Goldbach’s Conjecture

06 Feb Goldbach’s Conjecture

In this math tuition lesson in Miracle Learning Centre, we are going to discuss about a very interesting unsolved problem in mathematics known as the Goldbach’s Conjecture. It originated from an exchange of letters between Christian Goldbach and the Swiss math genius Leonhard Euler. Goldbach’s Conjecture, with each passing year, has become more popular and it has enjoyed a fair amount of publicity comparable to that of Fermat’s Last Theorem(FLT). The popularity of both these problems can be traced back to the underlying simplicity of their problem statements. Although FLT has been solved in 1995 by Andrew Wiles, a British mathematician, the Goldbach’s Conjecture still remains unproven.

Your Maths tuition teacher at Miracle Learning Centre will tell you that Christian Goldback was a professor of mathematics at St. Petersburg Academy of Sciences. In 1742, he had written a letter to Leonhard Euler, the Swiss math prodigy. In this letter, he had shared his recent thoughts on numbers and sought advice from Euler on the matter. In fact, in those days, it was very common for mathematicians to interact through letters. This letter, in the coming days, became the origin of Goldbach’s Conjecture. So what is it? Let us see.

We know that every number which can be divided by 2 (and does not leave a remainder) is known as an even number. For example, 2, 8, 100, 5008 etc. are all even numbers.

On the other hand, prime numbers, as you may already know, are those numbers which are divisible by 1 and that number only. For example 2, 3, 5, 7 etc. are prime numbers.

Goldbach’s Conjecture proposes that- every even integer (greater than 2) can be written down as the sum of two prime numbers.

[Note: The part “(greater than 2)” was not part of the original Conjecture because 1 was considered to be a prime in those days. Why 1 is not considered to be a prime anymore has been discussed in another math tuition which you can go through]
For example, consider the number 8. The number 8 can be written as the sum of two prime numbers in the following way:

8 = 5 + 3

Similarly,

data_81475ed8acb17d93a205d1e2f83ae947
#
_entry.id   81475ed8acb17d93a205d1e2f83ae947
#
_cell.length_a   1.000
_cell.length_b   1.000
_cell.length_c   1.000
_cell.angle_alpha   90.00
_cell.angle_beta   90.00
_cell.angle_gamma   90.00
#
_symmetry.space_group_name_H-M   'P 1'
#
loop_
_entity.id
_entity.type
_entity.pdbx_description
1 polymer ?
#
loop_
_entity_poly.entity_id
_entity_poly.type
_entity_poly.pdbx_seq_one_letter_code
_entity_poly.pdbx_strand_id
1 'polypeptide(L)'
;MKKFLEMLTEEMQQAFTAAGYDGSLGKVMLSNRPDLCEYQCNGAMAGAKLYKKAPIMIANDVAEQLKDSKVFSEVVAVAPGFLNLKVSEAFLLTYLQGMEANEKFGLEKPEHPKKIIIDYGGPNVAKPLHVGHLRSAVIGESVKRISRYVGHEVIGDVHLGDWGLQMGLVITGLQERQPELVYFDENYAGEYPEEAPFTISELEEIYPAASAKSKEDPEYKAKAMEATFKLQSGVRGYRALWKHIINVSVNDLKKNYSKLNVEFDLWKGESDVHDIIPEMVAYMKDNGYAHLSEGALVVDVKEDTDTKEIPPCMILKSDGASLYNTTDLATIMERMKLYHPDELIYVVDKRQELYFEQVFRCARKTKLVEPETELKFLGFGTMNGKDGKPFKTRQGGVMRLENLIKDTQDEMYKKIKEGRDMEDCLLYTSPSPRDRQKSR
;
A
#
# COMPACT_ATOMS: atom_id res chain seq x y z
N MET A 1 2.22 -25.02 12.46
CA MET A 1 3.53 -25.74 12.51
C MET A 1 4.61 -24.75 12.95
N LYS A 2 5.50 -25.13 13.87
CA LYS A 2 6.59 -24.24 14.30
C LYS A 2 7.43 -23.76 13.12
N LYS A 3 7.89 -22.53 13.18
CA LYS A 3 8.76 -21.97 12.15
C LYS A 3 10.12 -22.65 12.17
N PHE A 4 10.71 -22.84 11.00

16 = 13+3
18 = 13+5
30 = 17 + 13

And this list just goes on. Goldbach’s Conjecture says that no matter how big or small the even number is, you will be able to write it down as the sum of two prime numbers.

People manually checked whether Goldbach’s Conjecture holds true or not before the days computers became prevalent. Once the computers entered the arena, the situation changed drastically. Suddenly, people were able to check against much larger numbers. However, for all numbers checked till date, the Goldbach’s Conjecture holds true. However, nobody has been successful in proving this conjecture.

Goldbach’s Conjecture is extremely easy to understand and anybody who understands what an even number is and has the knowledge of prime numbers can understand the problem. Solving the problem, however, is a different thing altogether. For nearly 300 years now, mathematicians have been struggling to find a proof without success. Many claims of proof have been made in the past as well. Also, some significant amount of progress has been made on the field. However, we are yet to see a complete proof of the conjecture.

You must gain some insight during this Maths tuition lesson at Miracle Learning Centre. Read the other Science tuition and Maths tuition articles too. If you need any other help, do call Miracle Learning Centre to ask for our schedule for the various classes.

If you have been facing difficulties in Maths topics then you can try our innovative classes of secondary maths tuition, primary mathematics tuition, JC maths tuition in Singapore. Enroll now to avoid last minute rush.

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